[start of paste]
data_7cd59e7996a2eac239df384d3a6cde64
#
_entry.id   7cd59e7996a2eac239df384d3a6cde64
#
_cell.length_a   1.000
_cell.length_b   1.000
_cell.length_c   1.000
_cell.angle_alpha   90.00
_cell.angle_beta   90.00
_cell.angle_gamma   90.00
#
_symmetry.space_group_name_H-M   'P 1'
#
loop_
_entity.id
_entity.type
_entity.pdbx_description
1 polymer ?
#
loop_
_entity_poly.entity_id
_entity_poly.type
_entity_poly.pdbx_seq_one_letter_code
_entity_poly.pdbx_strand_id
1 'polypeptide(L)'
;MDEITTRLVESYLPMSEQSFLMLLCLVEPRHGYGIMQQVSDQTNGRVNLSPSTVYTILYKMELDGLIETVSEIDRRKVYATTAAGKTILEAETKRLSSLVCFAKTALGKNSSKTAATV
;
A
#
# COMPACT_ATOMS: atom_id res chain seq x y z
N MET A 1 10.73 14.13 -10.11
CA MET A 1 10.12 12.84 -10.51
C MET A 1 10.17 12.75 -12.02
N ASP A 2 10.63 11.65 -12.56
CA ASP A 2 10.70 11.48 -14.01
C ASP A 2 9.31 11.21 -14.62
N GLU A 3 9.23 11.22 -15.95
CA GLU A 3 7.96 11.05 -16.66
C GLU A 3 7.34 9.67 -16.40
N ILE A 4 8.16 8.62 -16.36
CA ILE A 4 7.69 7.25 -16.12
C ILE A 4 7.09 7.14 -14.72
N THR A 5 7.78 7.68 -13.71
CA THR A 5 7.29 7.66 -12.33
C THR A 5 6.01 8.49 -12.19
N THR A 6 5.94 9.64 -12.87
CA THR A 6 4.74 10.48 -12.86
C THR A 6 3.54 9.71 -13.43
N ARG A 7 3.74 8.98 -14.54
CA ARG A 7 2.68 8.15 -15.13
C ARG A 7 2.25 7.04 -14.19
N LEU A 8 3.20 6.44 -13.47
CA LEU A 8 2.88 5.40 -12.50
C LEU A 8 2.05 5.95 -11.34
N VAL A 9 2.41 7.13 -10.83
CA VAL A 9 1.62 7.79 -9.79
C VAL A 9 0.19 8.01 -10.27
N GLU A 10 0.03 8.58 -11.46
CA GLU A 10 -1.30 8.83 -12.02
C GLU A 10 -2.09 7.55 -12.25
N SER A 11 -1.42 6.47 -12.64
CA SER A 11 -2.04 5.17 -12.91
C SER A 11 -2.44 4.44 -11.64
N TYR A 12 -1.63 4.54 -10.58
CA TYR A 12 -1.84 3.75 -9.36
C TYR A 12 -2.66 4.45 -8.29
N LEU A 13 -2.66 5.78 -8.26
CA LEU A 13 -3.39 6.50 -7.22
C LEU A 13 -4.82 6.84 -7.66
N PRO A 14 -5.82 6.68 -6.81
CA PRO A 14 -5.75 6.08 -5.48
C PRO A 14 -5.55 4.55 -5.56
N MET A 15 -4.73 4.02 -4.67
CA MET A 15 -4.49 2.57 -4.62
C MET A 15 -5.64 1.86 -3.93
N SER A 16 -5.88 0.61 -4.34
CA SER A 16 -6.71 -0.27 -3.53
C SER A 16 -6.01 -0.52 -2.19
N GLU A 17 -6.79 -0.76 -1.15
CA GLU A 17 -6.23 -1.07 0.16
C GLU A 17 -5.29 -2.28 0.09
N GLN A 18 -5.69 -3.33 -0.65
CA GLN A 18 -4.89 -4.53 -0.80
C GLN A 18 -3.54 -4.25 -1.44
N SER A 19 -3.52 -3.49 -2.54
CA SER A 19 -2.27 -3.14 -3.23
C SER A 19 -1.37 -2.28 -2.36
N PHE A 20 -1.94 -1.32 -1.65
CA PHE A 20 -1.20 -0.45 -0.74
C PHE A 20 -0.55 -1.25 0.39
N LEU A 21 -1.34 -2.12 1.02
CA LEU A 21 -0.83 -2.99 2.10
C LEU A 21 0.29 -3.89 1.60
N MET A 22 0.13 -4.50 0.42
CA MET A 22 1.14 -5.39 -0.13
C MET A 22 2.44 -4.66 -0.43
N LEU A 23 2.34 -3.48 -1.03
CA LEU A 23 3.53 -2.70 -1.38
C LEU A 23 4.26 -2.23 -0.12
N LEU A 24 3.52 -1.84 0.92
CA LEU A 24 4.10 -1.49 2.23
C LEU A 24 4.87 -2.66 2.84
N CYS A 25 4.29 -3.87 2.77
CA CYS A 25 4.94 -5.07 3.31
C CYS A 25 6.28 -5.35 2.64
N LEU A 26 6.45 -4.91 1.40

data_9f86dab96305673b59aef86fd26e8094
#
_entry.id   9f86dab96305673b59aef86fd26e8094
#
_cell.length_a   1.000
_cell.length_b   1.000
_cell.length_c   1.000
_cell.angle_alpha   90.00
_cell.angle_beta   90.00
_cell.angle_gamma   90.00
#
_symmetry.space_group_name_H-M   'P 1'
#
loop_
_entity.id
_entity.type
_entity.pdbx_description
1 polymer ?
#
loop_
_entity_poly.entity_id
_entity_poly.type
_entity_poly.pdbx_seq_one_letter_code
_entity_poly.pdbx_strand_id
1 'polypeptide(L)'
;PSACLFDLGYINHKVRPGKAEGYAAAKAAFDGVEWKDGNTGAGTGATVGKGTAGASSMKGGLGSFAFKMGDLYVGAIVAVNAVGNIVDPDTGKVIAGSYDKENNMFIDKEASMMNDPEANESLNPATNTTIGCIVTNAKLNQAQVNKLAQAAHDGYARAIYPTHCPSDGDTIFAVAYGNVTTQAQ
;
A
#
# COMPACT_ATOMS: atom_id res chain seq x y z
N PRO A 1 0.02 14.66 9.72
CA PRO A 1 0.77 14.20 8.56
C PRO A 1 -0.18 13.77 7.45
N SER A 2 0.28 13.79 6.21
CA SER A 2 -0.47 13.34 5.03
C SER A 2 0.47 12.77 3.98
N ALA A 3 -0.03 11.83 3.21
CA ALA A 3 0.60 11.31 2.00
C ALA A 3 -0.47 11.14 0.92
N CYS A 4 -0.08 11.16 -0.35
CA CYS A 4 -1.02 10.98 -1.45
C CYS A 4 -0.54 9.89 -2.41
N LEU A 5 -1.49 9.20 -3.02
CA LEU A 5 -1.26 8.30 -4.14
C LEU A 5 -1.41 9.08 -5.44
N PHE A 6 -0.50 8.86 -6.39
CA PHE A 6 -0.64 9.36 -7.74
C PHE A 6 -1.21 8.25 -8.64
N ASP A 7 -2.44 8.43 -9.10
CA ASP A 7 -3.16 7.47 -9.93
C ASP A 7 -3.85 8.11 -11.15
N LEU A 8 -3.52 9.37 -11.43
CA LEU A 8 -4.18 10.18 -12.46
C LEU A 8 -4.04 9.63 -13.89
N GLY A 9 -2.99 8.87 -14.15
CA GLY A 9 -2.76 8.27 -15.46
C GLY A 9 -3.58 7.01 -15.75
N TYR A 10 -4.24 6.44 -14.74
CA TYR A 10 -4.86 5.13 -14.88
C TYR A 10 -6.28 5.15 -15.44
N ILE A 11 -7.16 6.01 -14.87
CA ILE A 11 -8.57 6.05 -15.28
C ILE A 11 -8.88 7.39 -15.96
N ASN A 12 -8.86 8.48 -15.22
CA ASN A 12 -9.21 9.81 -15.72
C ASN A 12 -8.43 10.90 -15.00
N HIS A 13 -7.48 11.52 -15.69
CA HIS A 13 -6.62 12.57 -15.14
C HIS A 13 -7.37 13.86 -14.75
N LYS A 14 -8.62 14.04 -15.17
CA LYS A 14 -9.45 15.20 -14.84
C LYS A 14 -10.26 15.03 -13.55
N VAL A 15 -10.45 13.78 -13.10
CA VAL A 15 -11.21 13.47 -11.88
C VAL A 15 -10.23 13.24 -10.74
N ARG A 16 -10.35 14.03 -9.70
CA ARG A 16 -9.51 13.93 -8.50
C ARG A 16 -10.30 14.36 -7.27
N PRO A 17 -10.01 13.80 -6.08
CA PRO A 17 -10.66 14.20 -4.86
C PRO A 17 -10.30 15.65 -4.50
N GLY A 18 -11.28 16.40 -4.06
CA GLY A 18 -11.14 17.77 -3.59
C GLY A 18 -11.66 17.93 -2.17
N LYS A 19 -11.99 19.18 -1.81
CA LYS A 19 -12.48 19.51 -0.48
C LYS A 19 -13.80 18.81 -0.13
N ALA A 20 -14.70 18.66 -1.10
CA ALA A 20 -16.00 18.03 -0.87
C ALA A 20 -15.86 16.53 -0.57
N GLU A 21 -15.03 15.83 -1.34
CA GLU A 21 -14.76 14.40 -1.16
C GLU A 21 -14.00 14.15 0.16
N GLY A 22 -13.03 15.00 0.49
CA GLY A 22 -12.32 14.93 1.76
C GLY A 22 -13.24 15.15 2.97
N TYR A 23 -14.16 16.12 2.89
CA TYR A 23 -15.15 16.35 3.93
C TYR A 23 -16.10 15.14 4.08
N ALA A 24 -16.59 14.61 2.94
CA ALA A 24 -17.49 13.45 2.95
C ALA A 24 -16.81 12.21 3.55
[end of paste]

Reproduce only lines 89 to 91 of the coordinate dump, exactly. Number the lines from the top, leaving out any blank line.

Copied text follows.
CA PHE A 20 -1.20 -0.45 -0.74
C PHE A 20 -0.55 -1.25 0.39
N LEU A 21 -1.34 -2.12 1.02